Nine lives were ended too soon in Charleston last night. They were taken by hatred, by the barrel of a gun, in a house of worship, on a night dedicated to better understanding the intersection of faith and those now stolen lives. In their wake is a torrent of sorrow and white hot rage, a kaleidoscope of confused emotion that will probably never get properly sorted out. How does anyone make sense of the senseless?
I could write (again) about gun control and the fact that firepower allowed this young man to kill more people more quickly than he might have been able to otherwise, about how whether he got the gun legally or not doesn’t change the fact that the current gun regulation regime makes these tools of destruction too accessible to too many. But I’m really tired of writing the same thing over and over. I know you’re tired of reading it.
I could write (again) about the inherent danger of inhabiting a black body in this country, where — by police violence or structural violence or the violent inclinations of a man with vitriol in his heart — your life is at risk based on a genetic composition of melanin with ties to a history of endangerment. But others will give voice to this fear that is not mine, that I cannot ever fully comprehend, with far greater eloquence than myself. I’ll leave those words to them.
I could write (again) about the disparity in the way this story is already being told, the framing taking place by reporters and pundits and politicians to cast these acts as deranged instead of arranged because this man’s melanin composition is fair and his dress is straight out of White suburbia, about the fact that he will not be called a thug and only a select few will call what he did an act of terrorism, though inspiring terror was his intent. But I literally just wrote that last week. Last. Week.
White men telling me that this can’t technically be terrorism are perhaps not themselves, personally, in a position to be terrorized by it.
— William Gibson (@GreatDismal) June 18, 2015
The fact of the matter is that the crime that took place last night exists at a juncture where entitlement and weapons and race and a culture of violence intermingle like matches being shaken about in a powder keg. We’re playing with an element whose boiling point is unknown, but we have to know by now that the pending explosion could level entire cities. We must know that.
But whether you’re looking at Ferguson, Cleveland, or McKinney; Chicago, New York, or LA; Aurora, Newtown, Dallas, or Charleston, there is one factor that rears its ugly head more times than we’re comfortable counting: toxic white masculinity.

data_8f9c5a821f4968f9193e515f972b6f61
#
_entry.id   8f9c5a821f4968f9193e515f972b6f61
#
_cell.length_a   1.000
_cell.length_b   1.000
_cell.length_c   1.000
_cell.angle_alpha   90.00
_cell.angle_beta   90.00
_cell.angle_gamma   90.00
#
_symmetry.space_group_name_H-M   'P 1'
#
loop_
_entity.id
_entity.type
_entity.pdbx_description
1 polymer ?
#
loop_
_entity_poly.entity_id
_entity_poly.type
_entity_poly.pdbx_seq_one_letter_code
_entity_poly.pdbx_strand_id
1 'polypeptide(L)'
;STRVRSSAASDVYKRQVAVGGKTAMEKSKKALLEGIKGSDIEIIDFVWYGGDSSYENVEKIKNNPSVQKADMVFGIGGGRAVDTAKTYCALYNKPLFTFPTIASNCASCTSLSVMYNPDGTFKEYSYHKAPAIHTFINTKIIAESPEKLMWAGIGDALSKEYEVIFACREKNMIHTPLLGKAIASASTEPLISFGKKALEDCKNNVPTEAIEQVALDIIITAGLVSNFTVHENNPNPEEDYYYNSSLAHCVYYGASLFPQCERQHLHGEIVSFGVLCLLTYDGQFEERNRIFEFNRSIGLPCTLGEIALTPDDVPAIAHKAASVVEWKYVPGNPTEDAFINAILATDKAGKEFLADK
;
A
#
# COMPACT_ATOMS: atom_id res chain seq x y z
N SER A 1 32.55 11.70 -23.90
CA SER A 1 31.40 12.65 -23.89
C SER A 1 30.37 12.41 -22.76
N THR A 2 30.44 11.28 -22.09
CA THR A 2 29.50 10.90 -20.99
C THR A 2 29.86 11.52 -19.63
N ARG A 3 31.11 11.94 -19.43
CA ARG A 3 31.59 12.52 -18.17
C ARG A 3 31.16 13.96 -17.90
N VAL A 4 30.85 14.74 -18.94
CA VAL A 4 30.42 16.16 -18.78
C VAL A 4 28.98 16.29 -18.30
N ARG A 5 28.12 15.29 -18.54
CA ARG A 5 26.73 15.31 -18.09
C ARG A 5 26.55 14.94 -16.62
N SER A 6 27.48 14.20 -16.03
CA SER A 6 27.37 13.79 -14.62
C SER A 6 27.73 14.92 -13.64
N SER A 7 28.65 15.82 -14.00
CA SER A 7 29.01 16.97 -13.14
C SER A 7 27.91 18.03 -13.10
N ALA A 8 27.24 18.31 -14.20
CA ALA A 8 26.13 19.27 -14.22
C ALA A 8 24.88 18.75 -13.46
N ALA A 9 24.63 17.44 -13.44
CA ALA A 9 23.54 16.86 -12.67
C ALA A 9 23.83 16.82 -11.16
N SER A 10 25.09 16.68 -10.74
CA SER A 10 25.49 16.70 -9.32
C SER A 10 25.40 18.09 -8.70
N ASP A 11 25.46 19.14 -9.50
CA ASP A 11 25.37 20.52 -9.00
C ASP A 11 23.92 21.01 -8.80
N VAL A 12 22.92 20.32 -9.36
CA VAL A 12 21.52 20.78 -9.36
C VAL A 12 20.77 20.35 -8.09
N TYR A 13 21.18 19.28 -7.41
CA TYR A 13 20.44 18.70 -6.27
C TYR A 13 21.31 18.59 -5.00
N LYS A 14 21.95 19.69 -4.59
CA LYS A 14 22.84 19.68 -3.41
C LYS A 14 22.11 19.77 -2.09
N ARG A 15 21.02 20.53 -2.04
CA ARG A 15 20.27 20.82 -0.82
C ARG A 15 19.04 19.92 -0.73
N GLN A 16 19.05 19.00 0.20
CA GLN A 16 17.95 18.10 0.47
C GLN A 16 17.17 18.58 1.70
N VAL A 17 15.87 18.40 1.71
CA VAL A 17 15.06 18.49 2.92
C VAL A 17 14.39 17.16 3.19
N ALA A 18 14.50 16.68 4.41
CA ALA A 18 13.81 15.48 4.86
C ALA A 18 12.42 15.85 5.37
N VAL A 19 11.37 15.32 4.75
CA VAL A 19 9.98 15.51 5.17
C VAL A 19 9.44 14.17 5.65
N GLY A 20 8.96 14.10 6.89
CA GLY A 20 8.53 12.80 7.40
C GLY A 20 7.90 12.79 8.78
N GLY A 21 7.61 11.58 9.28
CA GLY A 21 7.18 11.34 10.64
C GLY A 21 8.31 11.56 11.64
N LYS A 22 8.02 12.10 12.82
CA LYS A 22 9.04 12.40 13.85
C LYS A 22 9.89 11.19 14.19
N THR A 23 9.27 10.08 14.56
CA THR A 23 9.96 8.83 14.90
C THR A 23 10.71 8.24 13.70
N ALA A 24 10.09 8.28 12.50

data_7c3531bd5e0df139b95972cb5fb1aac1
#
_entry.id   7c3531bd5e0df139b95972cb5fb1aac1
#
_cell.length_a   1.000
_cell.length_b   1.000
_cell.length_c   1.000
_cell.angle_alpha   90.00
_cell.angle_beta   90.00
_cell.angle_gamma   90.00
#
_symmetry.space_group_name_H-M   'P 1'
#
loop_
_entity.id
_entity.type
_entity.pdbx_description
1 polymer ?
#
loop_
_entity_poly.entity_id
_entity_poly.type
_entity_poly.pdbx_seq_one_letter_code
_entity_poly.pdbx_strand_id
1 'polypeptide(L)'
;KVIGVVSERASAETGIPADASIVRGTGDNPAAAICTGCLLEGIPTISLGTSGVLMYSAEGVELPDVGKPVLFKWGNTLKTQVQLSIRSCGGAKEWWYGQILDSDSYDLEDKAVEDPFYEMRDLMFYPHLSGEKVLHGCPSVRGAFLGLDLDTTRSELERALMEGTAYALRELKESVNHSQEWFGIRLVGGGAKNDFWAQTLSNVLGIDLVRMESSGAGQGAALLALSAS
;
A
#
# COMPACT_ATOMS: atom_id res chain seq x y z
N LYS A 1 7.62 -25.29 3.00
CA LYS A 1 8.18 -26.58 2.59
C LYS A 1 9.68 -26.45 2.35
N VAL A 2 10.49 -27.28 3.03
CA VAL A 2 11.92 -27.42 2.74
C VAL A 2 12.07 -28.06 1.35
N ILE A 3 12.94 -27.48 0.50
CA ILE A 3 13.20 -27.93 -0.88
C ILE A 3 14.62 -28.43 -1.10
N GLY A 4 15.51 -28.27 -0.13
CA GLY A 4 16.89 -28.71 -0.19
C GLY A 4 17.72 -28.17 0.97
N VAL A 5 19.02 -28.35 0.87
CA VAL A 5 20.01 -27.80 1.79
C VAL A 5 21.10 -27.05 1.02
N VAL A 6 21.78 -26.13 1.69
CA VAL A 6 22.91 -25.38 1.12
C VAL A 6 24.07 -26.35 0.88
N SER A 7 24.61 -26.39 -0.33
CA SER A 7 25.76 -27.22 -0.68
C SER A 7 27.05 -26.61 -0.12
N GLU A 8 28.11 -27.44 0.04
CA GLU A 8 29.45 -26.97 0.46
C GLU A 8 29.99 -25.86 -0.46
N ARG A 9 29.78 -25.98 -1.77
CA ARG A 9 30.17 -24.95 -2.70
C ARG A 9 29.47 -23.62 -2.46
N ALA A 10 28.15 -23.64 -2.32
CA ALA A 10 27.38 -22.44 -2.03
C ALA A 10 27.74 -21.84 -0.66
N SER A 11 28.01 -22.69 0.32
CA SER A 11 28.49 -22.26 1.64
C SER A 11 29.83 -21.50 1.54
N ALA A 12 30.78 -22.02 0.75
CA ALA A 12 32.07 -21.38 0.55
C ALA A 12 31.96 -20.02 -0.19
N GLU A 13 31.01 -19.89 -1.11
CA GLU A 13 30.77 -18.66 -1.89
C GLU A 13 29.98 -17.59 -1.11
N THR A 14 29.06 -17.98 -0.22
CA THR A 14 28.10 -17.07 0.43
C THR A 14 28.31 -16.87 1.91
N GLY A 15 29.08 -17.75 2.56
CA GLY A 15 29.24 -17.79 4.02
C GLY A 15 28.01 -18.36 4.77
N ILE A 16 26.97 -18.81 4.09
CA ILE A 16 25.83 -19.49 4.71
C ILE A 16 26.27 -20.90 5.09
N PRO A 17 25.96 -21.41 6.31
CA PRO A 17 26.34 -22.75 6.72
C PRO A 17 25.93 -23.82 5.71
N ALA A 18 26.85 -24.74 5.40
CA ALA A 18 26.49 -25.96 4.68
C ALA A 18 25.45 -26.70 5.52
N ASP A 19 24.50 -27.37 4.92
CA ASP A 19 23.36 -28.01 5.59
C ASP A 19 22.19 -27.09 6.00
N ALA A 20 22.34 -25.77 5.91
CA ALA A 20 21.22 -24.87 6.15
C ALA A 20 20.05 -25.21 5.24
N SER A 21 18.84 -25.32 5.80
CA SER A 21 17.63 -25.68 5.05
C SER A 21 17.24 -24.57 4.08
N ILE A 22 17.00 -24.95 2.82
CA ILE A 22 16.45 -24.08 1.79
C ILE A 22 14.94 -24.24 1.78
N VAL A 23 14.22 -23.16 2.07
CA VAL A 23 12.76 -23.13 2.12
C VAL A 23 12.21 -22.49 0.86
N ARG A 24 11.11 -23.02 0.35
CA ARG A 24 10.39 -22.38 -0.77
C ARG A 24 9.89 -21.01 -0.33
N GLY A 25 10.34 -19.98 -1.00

Toxic or hegemonic masculinity is a gendered perspective that positions men as dominant actors over subordinate women, and glorifies that power as something that must be protected at all costs from anything that could potentially undermine its hold. That means rejecting or attacking anything perceived as feminine, and behaving in an aggressive, sometimes violent, manner to reassert dominance. Feminine need not be female, of course. It is anything that could be perceived as open, vulnerable, or weak in the eyes of the actor.
When race gets added to the mix (and make no mistake — it’s been a constant ingredient for centuries now), toxic masculinity doesn’t just reject the feminine anymore; it rejects difference in any form. Any deviation from the norm — a norm that has placed white males in a position of historic privilege — is a threat that must be taken down. Toxic white masculinity would have you believe that women are trying to steal your manhood, that minorities are taking over the country, that Sharia Law is a heartbeat away. It would have you believe a war is raging. Maybe it is… but it is white males who have claimed the role of aggressor. The rest of us are just trying to survive.
It’s easy to point out the obvious examples of toxic white masculinity, of course. It’s Elliot Rodger raging over his inability to relate to women’s inability to see his worth. It’s Eric Casebolt kneeling on the spine of a barely clothed Black child, self-righteous adrenaline pumping through his veins. It’s Darren Wilson seeing Black and thinking Devil and doing the work of a God none of us recognize. It’s James Boulware wreaking havoc because the system momentarily labeled his criminal behavior appropriately. It’s Adam Lanza, Wade Michael Page, Jared Loughner, Charles Carl Roberts, Jeffrey Weise, Mark Orrin Barton, Dylan Klebold and so many more who felt the need to prove something in one way or another and did so through fire.